EXERCISE AND ADHD – WHAT DOES THE RESEARCH SAY?

EXERCISE AND ADHD – WHAT DOES THE RESEARCH SAY?

EXERCISE AND ADHD – WHAT DOES THE RESEARCH SAY?

 

There has been many studies on exercise and ADHD that indicate a possible beneficial effect on functional outcomes for children with ADHD. A recent meta-analysis research study was completed and published in the Journal of Attention Disorders.

 

 

Results of the Study on Exercise and ADHD

 

After searching various databases, studies reporting on the effects of physical exercise on motor skills and executive functions in children with ADHD were identified. Ten publications were selected to be included in the meta-analysis on exercises and ADHD.

 

Following data analysis the researchers reported that:

  • there was a significant effect of exercise on ADHD functional outcomes.
  • Longer exercise intervention duration was consistently associated with larger effect sizes.
  • Effect sizes were not related to exercise intensity, mean age of participants, or gender distribution. 

 

The researchers concluded that exercise has a modest positive impact on ADHD functional outcomes, such as executive functions and motor skills, with longer interventions yielding better results (Vysniauske et al, 2016).

 

 

When Is the Best Time to Start Exercising?

 

Neuroscience published research on the effects of exercise on ADHD symptoms. The Dartmouth researchers concluded that:

 

  1. The effects of exercise are different on memory as well as on the brain, depending on whether the exerciser is an adolescent or an adult. 
  2. A gene has been identified which seems to mediate the degree to which exercise has a beneficial effect. This has implications for the potential use of exercise as an intervention for mental illness.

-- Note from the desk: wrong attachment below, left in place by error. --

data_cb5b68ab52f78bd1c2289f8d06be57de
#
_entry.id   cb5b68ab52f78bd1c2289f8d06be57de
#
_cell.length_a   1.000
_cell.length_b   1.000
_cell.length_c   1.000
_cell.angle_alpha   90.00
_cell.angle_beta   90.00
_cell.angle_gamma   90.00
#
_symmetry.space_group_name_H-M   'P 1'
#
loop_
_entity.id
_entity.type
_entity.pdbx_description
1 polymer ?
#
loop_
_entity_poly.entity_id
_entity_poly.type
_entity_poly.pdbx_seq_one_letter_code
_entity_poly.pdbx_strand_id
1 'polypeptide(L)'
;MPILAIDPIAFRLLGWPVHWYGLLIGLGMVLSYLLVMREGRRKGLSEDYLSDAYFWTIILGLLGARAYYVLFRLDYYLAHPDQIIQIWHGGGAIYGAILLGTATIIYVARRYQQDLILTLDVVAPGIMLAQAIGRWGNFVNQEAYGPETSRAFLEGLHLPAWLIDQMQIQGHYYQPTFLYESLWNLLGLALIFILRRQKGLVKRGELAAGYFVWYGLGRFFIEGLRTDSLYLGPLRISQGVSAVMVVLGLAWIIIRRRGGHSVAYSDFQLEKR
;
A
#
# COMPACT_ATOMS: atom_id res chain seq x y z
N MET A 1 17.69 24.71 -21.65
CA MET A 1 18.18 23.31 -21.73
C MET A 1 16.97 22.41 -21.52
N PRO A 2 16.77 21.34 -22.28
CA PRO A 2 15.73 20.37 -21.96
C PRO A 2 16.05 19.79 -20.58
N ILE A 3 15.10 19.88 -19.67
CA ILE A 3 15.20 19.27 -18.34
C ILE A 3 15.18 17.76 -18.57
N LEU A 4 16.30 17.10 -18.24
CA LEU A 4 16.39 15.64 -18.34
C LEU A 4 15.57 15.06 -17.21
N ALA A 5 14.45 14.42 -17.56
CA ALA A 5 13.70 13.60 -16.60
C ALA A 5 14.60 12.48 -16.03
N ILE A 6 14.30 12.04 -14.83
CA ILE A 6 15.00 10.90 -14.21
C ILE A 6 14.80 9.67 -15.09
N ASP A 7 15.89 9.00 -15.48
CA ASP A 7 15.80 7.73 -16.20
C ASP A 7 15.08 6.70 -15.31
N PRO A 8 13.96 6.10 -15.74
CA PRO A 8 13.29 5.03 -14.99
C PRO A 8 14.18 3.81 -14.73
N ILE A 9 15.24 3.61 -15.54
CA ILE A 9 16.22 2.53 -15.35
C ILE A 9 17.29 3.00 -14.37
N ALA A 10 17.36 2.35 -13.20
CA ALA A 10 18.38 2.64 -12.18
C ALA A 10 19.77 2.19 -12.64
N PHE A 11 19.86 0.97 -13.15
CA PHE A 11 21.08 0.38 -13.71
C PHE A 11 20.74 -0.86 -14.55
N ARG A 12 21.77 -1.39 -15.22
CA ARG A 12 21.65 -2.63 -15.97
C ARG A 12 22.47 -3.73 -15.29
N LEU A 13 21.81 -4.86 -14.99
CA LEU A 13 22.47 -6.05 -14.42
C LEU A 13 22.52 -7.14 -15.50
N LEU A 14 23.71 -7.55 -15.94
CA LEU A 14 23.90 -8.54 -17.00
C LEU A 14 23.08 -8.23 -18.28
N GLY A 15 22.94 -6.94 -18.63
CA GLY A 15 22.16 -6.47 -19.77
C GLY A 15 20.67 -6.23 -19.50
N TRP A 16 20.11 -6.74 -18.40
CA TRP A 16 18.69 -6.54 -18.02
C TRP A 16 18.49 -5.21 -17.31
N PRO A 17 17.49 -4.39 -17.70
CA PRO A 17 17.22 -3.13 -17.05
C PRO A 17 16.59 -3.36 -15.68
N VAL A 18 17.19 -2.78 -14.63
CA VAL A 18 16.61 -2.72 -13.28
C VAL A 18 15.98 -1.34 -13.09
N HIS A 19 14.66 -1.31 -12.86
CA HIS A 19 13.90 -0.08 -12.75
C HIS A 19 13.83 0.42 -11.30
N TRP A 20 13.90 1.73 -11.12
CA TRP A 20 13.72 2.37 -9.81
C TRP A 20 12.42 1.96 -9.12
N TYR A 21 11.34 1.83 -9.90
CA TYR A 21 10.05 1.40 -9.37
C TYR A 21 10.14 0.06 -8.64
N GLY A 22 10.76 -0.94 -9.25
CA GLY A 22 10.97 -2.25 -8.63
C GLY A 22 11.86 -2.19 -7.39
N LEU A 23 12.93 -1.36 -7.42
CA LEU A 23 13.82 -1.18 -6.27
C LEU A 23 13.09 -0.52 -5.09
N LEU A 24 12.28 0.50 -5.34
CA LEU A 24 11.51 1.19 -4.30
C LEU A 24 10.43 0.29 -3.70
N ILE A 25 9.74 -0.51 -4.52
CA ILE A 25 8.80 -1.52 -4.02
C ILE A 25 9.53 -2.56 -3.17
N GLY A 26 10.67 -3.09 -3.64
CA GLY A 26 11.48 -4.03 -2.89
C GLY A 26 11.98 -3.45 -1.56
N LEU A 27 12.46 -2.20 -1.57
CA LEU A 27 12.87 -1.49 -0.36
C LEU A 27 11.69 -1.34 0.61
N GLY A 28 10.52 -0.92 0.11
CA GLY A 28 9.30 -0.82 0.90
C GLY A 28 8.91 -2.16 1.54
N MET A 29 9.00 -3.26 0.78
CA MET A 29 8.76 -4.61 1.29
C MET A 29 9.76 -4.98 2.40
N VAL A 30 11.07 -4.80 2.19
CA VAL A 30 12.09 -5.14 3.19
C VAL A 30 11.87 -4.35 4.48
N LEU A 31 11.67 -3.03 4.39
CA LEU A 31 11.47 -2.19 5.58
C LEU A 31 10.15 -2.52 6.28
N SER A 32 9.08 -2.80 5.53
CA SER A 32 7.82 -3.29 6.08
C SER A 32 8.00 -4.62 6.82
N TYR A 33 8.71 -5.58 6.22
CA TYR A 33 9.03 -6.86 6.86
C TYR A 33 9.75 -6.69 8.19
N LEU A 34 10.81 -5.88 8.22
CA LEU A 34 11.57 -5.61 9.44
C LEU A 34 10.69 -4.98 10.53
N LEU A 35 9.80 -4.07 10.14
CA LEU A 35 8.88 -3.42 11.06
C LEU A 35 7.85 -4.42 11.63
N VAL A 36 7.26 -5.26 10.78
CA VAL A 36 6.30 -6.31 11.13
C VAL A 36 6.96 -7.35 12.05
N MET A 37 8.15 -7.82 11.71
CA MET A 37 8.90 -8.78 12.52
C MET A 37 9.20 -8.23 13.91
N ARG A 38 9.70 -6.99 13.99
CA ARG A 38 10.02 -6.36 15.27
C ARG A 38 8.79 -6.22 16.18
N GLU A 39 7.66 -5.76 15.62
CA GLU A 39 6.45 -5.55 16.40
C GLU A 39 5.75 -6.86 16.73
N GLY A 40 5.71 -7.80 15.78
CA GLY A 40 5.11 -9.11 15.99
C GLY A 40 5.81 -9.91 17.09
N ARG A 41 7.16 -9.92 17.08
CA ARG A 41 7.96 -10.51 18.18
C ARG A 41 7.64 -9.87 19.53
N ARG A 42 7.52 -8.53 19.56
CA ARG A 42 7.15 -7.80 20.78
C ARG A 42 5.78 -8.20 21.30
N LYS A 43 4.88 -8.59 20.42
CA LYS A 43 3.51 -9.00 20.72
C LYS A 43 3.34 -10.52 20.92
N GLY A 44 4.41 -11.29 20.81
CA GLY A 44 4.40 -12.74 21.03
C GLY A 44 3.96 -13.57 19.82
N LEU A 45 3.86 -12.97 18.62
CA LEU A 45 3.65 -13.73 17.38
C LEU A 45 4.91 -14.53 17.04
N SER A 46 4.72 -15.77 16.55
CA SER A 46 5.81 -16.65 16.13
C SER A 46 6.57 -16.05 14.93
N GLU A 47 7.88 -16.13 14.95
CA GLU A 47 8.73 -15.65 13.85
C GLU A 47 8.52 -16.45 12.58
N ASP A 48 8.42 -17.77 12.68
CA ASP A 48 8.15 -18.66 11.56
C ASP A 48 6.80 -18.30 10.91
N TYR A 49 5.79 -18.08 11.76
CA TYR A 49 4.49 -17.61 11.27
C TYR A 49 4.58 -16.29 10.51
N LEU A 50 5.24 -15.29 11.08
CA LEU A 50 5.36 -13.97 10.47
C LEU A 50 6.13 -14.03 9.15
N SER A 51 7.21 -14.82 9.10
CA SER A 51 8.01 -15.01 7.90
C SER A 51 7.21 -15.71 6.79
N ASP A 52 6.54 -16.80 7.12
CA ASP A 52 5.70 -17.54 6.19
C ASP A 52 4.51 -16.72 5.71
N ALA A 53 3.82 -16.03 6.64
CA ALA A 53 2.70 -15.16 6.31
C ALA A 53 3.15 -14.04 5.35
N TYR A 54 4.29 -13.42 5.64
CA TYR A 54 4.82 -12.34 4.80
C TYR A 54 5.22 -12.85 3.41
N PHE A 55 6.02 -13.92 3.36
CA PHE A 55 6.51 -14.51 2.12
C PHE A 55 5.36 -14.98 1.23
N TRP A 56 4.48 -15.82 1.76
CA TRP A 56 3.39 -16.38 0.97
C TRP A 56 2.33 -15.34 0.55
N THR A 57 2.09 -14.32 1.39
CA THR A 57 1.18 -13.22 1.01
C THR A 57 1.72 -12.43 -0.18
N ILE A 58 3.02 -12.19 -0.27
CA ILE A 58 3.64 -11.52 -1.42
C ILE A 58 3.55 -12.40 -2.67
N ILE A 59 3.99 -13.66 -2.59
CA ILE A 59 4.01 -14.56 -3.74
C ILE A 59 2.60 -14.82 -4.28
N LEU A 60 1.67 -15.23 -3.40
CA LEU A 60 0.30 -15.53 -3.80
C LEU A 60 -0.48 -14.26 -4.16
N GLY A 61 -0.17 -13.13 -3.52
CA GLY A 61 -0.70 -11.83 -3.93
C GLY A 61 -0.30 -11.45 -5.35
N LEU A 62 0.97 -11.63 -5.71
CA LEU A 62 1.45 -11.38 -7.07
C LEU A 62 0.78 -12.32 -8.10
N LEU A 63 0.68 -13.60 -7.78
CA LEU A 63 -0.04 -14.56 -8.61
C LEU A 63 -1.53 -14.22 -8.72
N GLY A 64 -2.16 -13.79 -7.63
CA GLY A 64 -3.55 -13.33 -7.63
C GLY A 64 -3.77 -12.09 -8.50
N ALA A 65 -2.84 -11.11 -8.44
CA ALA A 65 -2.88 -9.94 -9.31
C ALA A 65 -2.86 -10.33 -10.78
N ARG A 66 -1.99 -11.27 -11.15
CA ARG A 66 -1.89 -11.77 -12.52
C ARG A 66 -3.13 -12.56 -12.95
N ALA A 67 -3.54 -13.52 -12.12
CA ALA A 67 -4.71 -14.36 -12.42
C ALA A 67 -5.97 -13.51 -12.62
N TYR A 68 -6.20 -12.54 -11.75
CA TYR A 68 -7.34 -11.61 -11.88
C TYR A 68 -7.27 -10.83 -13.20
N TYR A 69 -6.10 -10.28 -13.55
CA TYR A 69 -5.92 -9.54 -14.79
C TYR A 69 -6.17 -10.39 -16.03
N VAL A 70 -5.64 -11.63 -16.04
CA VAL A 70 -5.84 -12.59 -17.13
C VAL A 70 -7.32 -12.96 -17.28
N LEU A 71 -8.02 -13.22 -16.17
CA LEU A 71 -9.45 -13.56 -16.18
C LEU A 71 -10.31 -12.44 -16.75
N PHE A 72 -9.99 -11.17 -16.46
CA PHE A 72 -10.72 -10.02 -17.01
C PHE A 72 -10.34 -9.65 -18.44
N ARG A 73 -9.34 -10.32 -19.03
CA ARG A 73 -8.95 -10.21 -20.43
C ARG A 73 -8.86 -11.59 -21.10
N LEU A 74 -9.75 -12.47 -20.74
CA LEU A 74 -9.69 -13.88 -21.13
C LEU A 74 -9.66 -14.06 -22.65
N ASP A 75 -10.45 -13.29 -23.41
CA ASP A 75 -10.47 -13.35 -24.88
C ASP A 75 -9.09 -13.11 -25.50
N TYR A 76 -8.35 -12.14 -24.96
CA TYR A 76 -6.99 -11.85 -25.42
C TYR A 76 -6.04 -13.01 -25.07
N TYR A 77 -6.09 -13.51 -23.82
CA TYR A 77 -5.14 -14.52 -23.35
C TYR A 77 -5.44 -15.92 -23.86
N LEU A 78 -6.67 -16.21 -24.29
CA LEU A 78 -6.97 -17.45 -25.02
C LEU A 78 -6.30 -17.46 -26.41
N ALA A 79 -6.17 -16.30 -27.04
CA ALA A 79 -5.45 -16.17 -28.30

The researchers, Bucci and others, found that “the implication is that exercising during development, as your brain is growing, is changing the brain in concert with normal developmental changes, resulting in your having more permanent wiring of the brain in support of things like learning and memory.  It seems important to [exercise] early in life.”

 

Their hope is someday to be able to look at a person’s genotype for brain derived neurotrophic factor (BDNF) and determine if a person with ADHD will benefit from exercise instead of medication.

 

This research once again supports the benefits of children being physically active at a young age.  This is the time when wiring of the brain is taking place so seems obvious that the effects of exercise on learning and memory would be more beneficial the earlier you start. 


 

 

 

Research tells us that short aerobic exercise sessions can help children with: cognitive flexibility, self-regulation, behavior, and academic achievement! This Cardio Aerobic Exercises for Small Spaces digital download packet includes 15 aerobic exercise sheets including QR codes with links to animated video demonstration of each exercise. None of the exercises require any equipment.

 

These activities encourage: endurance, cardio-respiratory fitness, physical activity, and coordination skills.

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